With an estimated 1.14 trillion MB of data generated every single day, the amount of alternative data available to quantitative analysts and investors is staggering.
From social sentiment, web scraping, credit card transactions, satellite imagery, geolocation, NLP—there's no shortage of alt-data available to uncover insights, trends, and forecasts.
Over the past decade, financial firms and investment managers have been increasingly taking advantage of this alternative data in search of alpha-generating ideas. As individual investors and investment managers continue to search for alpha in financial markets, the rise of alternative data has also created a need for data science and machine learning to make sense of the big, often unstructured data.
In fact, as a Grennich Associates study highlights:
72% of investment firms reported that alternative data enhanced their signal, with over a fifth of respondents saying they got over 20% of their alpha — industry lingo for the ability to beat the market — from alternative data.
While much of this data was previously only available to hedge funds and institutional asset managers, in recent years there has been a similar rise in the availability and access to alternative data for investors of all sizes.
In this guide, we'll discuss exactly what alternative data is, examples and challenges of alt-data, and how machine learning can be used to extract insights and actionable trading signals from the noise.
In particular, we'll discuss:
- What is Alternative Data?
- Examples and Use Cases of Alternative Data
- The Challenges of Alternative Data
- Applying Machine Learning to Alternative Data
- Case Study: The Value of Alternative Data for Investors
What is Alternative Data?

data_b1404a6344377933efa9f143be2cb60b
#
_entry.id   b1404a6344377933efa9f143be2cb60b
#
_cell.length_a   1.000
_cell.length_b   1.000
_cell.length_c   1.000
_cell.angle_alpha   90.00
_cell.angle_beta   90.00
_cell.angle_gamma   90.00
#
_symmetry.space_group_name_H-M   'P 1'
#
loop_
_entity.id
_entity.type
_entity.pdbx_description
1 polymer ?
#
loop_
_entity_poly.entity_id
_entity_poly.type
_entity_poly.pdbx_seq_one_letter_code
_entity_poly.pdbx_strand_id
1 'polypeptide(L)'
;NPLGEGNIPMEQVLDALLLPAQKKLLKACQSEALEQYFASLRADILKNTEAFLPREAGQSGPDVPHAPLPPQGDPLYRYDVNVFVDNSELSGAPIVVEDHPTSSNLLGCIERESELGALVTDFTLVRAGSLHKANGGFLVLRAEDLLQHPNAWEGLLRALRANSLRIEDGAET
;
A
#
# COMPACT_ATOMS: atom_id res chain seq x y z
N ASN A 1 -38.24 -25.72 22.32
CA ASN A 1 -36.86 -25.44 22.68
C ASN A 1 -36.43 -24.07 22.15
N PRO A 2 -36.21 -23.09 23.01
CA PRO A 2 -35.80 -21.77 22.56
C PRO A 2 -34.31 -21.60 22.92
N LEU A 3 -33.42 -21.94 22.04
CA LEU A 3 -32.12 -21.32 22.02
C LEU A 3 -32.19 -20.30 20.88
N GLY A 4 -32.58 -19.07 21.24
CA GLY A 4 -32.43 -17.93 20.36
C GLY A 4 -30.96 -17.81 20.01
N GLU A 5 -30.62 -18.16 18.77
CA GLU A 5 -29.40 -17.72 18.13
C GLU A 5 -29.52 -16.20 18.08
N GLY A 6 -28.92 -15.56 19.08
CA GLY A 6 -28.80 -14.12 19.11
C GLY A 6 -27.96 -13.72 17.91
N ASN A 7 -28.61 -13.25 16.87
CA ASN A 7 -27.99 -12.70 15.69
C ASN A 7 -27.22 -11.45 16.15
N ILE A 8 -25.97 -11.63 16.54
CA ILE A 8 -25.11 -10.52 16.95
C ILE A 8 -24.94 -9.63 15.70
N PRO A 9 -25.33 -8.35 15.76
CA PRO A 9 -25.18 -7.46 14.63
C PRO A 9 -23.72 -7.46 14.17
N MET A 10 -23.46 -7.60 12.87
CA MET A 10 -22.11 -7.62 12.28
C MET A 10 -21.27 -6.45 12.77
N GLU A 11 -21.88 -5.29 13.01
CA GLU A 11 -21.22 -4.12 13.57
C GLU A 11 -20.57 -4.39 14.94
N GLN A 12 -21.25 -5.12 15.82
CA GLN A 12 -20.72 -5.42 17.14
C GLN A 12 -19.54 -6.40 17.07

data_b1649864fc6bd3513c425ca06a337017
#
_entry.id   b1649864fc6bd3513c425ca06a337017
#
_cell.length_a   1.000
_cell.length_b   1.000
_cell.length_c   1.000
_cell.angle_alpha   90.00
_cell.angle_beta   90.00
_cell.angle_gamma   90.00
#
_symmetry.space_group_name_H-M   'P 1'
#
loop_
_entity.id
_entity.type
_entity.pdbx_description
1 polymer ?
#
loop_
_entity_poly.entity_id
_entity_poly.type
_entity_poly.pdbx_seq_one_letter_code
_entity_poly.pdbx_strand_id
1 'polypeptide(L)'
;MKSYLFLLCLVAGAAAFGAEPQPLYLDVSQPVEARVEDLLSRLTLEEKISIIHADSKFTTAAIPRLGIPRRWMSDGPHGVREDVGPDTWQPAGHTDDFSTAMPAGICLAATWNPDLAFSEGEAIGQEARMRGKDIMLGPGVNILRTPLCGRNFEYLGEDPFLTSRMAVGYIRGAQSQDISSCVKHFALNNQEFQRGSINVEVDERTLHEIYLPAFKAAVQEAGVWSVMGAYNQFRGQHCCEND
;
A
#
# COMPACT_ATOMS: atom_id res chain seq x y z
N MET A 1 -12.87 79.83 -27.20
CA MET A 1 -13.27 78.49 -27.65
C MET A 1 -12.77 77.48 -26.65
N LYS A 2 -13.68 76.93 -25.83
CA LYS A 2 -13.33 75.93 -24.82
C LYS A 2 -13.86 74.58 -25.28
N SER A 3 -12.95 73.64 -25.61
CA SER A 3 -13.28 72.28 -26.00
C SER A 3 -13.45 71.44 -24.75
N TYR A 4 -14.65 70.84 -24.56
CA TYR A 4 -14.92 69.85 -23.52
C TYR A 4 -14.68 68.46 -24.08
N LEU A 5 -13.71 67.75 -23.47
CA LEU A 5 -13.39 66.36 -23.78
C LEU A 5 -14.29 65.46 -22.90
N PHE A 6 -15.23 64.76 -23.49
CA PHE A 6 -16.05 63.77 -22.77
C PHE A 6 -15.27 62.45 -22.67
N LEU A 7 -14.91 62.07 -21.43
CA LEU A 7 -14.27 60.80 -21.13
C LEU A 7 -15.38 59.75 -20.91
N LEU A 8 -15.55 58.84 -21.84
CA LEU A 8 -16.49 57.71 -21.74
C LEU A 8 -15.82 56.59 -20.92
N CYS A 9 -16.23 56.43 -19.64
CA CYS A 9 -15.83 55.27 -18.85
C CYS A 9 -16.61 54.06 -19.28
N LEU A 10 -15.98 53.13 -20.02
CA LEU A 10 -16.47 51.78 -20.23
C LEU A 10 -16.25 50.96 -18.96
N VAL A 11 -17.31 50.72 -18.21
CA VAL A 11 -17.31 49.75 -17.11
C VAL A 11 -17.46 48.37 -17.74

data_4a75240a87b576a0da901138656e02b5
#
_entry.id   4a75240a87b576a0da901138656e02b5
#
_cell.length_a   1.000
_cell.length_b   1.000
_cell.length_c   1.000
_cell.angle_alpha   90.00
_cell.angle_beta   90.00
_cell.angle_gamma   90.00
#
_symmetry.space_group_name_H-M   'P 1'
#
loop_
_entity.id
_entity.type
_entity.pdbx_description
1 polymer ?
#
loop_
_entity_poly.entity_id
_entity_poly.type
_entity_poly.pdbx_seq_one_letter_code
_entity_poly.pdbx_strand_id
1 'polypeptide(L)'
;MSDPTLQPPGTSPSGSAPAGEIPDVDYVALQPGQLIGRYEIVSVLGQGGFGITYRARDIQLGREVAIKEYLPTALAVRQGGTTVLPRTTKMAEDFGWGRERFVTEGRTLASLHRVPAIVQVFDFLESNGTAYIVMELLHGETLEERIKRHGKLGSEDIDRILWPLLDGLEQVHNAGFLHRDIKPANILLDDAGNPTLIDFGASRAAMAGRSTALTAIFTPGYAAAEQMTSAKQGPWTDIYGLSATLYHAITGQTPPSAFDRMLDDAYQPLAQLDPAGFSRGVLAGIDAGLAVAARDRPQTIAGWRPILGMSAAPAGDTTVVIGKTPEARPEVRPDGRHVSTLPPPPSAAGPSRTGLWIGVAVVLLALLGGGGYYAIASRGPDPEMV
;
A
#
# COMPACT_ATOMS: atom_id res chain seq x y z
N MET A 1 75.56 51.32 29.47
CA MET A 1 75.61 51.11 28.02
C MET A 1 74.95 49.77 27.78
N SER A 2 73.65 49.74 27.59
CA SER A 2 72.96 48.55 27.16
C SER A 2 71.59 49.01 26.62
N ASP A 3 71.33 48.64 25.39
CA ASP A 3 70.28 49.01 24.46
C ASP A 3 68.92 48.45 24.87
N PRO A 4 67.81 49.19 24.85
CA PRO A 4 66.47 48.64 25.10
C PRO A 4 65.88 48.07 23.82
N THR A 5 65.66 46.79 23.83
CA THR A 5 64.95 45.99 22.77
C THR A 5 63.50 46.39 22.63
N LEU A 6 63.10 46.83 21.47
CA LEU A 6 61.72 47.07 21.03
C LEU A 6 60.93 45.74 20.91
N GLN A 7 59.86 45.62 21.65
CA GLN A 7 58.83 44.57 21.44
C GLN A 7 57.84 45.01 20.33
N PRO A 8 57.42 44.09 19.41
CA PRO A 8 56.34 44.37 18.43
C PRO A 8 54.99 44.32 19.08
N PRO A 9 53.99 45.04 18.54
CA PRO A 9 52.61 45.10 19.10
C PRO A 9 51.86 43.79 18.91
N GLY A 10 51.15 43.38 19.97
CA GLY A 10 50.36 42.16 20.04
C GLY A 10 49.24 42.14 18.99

Alternative data refers to any non-traditional data that is used to gain investment insights. In the context of equities, traditional data includes everything that comes from the company itself such as the c0mpany filings, fundamentals, or earnings calls. Alternative data, on the other hand, refers to datasets that are published or generated by sources other than the company in question.
The goal of using alternative data is to gain an edge as it may contain unique and undiscovered insights related to the company. As the alternative data aggregator Quandl writes, "alternative data is untapped alpha":
The biggest opportunity for investors in this decade comes from the signals buried in the data generated by the digital economy. Alternative data is the deepest, least utilized alpha source in the world today.
Examples and Use Cases of Alternative Data
A few of the most common and early sources of alternative data include:
- Credit card transactions
- Data scraped from the internet
- Mobile device data
- Geolocation data
- Sattelite imagery
- Weather forecasts
- IoT sensors
- ESG (environmental, social, and corporate governance) data
Some of these datasets have received more regulation with privacy concerns and GDPR, CCPA, which have led to a new wave of data sources and alternative data providers.
A few examples and use cases of alternative data sets include that Dataiku mentions in their whitepaper include:
One company's geospatial data showed an increase in foot traffic that represented an increase in sales at Popeyes and Chick-fil-A restaurants the month after launching new products. This led to new insights about broader trends surrounding product launches, for example, supply chain capacity considerations.
A technology company tracks global seaborne trade by tracking satellite signals from oil tankers. This data led the company to correctly predict a slowdown in global shipping, which they used to short oil futures.
Natural Language Processing (NLP)
One company used natural language processing (NLP) to analyze initial news transcripts from Hurricane Irene to verify certain numbers and understand the risk exposure of insurance companies.